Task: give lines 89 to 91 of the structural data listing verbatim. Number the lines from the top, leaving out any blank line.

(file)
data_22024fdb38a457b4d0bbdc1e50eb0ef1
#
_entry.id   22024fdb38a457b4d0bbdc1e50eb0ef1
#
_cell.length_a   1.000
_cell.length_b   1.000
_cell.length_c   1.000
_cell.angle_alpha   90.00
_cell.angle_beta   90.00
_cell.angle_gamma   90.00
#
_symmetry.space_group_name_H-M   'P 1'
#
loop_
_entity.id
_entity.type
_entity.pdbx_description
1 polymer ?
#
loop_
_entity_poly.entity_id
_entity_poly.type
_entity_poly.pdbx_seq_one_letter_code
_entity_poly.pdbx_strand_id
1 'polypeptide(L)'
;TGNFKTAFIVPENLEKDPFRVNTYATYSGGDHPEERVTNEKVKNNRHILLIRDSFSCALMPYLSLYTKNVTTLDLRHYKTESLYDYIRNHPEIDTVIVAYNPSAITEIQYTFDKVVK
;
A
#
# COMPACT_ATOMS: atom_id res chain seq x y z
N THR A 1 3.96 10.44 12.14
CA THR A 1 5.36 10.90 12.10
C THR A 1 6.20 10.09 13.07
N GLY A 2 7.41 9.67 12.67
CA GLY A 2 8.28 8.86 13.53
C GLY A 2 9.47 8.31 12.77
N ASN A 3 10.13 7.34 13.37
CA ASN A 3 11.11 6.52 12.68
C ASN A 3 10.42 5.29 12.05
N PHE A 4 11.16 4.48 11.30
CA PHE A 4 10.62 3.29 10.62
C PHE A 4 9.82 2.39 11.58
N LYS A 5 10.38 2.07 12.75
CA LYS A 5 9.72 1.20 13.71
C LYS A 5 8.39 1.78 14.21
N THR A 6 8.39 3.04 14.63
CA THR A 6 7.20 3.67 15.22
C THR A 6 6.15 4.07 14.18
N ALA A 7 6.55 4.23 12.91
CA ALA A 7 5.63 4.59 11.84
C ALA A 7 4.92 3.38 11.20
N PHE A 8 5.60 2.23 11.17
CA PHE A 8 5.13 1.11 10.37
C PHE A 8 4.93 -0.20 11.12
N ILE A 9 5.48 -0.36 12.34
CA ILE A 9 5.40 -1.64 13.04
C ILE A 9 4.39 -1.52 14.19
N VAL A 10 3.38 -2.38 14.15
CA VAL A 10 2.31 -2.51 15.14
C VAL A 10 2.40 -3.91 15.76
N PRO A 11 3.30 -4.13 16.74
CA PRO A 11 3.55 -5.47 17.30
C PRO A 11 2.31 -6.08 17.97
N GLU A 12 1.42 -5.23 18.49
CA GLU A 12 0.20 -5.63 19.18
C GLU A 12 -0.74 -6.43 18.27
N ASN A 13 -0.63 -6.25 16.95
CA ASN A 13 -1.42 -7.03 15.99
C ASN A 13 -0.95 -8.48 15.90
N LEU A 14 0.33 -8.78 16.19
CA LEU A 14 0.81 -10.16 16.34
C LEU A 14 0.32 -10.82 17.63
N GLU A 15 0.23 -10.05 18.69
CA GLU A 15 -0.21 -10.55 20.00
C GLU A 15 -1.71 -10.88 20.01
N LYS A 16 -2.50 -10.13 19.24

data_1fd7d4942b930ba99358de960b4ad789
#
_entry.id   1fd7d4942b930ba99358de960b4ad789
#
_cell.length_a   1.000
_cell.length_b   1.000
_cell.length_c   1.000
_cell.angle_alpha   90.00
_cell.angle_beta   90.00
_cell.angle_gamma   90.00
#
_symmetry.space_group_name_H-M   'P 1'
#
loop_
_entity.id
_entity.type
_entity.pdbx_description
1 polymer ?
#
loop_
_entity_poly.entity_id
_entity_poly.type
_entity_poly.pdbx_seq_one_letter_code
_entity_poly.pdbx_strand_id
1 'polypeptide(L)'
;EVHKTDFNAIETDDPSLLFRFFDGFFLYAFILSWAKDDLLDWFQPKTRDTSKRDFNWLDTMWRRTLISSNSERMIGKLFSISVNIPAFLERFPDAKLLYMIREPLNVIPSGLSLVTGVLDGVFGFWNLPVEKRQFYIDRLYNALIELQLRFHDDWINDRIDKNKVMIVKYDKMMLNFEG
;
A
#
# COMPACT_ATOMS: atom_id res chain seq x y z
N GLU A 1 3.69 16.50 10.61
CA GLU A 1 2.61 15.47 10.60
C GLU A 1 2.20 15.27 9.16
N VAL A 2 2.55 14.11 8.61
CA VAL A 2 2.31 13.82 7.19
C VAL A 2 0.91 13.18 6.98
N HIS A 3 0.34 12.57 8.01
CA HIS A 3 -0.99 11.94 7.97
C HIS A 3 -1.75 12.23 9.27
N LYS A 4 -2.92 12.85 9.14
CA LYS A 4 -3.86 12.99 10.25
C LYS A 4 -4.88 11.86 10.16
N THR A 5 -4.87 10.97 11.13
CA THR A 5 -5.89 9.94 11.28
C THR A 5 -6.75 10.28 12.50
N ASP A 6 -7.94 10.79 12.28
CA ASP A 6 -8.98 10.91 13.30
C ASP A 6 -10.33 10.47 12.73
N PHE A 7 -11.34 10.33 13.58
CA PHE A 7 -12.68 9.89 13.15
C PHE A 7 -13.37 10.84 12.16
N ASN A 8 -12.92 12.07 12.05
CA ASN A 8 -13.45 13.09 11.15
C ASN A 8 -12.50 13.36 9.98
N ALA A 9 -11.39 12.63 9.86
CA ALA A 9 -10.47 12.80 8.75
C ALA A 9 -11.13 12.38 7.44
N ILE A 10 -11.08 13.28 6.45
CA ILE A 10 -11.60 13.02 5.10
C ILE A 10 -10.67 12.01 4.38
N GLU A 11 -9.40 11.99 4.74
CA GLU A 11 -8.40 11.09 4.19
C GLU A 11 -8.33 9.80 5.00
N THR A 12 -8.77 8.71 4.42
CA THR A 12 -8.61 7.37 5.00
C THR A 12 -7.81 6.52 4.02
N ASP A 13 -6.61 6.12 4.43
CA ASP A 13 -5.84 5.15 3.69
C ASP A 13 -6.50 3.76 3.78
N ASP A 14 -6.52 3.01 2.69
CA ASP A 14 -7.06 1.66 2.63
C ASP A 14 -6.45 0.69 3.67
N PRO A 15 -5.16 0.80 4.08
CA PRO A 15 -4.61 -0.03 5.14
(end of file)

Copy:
#
loop_
_entity.id